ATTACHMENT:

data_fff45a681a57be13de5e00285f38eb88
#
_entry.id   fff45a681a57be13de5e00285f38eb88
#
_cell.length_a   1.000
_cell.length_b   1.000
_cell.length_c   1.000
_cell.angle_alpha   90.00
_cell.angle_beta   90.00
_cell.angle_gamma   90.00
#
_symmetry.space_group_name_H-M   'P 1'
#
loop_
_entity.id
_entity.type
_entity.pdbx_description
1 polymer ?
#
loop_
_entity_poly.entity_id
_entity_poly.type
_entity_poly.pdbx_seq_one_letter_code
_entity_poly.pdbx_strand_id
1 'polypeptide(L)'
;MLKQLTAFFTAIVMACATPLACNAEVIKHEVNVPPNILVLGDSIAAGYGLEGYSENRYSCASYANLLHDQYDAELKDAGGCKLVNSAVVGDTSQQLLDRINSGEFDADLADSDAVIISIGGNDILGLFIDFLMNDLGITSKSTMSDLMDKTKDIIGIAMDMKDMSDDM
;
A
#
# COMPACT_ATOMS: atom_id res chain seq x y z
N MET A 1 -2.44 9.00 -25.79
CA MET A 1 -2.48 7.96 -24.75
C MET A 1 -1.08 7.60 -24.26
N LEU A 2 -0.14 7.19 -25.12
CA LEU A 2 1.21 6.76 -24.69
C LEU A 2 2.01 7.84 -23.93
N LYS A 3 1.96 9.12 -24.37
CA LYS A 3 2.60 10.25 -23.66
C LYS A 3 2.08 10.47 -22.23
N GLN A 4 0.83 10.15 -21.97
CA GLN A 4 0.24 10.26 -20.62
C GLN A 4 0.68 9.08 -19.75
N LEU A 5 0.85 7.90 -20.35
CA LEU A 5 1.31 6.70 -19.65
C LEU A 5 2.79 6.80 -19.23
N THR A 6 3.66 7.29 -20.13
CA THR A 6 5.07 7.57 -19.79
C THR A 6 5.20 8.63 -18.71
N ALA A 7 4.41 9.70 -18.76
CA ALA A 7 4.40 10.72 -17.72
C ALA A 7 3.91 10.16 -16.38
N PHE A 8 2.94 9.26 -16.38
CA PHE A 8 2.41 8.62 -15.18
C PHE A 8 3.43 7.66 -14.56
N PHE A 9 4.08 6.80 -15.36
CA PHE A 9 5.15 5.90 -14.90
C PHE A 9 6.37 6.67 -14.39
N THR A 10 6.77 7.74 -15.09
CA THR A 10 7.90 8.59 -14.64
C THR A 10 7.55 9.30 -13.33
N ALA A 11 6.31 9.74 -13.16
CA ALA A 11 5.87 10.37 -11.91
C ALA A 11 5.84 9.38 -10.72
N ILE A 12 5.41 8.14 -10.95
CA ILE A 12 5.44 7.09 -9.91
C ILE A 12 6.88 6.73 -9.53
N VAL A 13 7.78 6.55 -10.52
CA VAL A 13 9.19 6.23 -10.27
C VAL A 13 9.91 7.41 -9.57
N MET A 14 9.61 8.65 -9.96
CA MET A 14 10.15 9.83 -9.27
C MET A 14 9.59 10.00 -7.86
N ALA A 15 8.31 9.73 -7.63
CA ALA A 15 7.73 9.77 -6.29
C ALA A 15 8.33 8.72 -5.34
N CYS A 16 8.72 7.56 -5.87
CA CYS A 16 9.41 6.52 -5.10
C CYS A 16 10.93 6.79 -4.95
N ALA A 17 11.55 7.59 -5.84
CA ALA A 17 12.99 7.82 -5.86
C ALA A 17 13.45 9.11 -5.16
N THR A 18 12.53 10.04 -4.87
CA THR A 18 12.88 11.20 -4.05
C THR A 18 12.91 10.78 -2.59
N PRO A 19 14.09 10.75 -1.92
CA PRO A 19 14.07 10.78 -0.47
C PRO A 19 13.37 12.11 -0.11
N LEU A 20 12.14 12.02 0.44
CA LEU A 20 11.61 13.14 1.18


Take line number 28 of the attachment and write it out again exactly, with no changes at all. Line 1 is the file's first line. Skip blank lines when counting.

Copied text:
A